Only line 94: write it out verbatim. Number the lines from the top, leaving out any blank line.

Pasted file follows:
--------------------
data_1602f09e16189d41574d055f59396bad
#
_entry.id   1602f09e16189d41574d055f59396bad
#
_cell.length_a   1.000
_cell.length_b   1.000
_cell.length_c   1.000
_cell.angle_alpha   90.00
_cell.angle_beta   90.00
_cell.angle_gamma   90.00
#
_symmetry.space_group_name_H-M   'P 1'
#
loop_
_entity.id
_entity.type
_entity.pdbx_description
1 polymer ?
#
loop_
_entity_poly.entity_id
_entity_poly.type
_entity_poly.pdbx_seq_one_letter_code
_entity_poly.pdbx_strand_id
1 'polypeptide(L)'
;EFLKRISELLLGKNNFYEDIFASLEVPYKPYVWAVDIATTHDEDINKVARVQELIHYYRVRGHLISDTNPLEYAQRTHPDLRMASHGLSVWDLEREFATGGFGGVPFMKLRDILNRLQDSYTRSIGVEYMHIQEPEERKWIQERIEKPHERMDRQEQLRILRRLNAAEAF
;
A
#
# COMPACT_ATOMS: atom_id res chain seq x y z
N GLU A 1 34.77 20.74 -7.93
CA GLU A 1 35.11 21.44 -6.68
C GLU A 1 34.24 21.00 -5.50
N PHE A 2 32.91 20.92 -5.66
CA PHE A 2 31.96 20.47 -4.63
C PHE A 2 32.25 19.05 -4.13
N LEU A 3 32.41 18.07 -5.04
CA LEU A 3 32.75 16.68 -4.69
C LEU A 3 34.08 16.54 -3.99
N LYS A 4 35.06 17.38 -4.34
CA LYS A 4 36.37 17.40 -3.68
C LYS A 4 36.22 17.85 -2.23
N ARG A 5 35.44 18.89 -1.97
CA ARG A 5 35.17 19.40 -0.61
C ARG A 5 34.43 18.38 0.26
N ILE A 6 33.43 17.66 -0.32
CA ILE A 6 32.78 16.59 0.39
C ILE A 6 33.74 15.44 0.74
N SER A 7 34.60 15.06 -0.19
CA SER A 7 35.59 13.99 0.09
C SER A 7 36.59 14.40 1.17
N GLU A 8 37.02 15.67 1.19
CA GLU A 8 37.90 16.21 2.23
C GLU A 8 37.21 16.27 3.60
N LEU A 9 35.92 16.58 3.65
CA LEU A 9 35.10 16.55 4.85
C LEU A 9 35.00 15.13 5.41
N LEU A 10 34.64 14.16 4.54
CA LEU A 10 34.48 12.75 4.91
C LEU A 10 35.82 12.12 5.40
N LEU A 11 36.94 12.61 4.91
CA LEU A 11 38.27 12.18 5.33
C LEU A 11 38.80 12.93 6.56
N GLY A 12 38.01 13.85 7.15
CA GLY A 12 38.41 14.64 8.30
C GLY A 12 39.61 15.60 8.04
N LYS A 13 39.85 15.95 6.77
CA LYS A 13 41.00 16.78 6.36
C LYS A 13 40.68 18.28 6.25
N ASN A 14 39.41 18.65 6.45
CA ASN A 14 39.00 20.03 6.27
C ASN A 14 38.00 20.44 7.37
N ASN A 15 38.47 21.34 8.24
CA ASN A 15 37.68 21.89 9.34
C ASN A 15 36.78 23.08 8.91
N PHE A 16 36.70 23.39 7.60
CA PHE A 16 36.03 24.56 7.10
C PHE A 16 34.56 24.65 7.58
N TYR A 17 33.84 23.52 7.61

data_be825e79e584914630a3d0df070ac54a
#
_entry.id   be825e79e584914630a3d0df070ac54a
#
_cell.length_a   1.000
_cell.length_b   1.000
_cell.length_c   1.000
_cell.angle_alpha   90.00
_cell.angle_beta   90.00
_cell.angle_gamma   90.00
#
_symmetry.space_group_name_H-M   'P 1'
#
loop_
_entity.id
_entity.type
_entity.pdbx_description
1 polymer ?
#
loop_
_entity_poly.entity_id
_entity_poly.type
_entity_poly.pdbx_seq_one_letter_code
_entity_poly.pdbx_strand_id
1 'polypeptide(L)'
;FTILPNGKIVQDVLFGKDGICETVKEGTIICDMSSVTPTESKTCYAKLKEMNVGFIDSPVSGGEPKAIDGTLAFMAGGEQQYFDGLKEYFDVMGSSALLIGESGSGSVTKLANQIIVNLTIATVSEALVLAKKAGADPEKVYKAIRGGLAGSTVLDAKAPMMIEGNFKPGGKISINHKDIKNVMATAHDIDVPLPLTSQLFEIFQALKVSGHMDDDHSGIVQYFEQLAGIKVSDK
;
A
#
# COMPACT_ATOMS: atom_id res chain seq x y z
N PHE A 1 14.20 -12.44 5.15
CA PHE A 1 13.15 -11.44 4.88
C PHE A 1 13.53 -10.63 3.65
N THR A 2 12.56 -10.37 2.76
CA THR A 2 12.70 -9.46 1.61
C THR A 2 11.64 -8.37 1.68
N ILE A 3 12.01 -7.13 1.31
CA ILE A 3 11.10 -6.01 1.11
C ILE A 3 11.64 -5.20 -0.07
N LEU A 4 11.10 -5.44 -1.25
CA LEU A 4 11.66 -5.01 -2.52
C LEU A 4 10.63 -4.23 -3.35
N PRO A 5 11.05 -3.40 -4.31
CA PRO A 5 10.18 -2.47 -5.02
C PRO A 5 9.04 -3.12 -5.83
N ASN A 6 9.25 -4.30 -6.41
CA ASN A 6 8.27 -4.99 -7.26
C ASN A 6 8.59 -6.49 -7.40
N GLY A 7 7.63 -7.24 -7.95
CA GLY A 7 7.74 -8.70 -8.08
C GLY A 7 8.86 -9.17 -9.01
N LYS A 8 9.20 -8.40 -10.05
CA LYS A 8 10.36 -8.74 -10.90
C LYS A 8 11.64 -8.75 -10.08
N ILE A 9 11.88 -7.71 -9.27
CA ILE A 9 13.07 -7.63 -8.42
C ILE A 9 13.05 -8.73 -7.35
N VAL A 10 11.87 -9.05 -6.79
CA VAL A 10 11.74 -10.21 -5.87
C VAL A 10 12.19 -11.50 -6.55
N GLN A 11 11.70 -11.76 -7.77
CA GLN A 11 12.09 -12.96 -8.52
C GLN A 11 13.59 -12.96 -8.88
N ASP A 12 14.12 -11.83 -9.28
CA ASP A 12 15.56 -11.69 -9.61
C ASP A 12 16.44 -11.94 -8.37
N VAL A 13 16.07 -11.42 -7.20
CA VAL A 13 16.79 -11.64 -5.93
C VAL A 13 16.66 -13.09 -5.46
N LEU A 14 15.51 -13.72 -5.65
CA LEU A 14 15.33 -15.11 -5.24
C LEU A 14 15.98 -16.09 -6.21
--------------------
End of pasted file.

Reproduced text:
_entity.id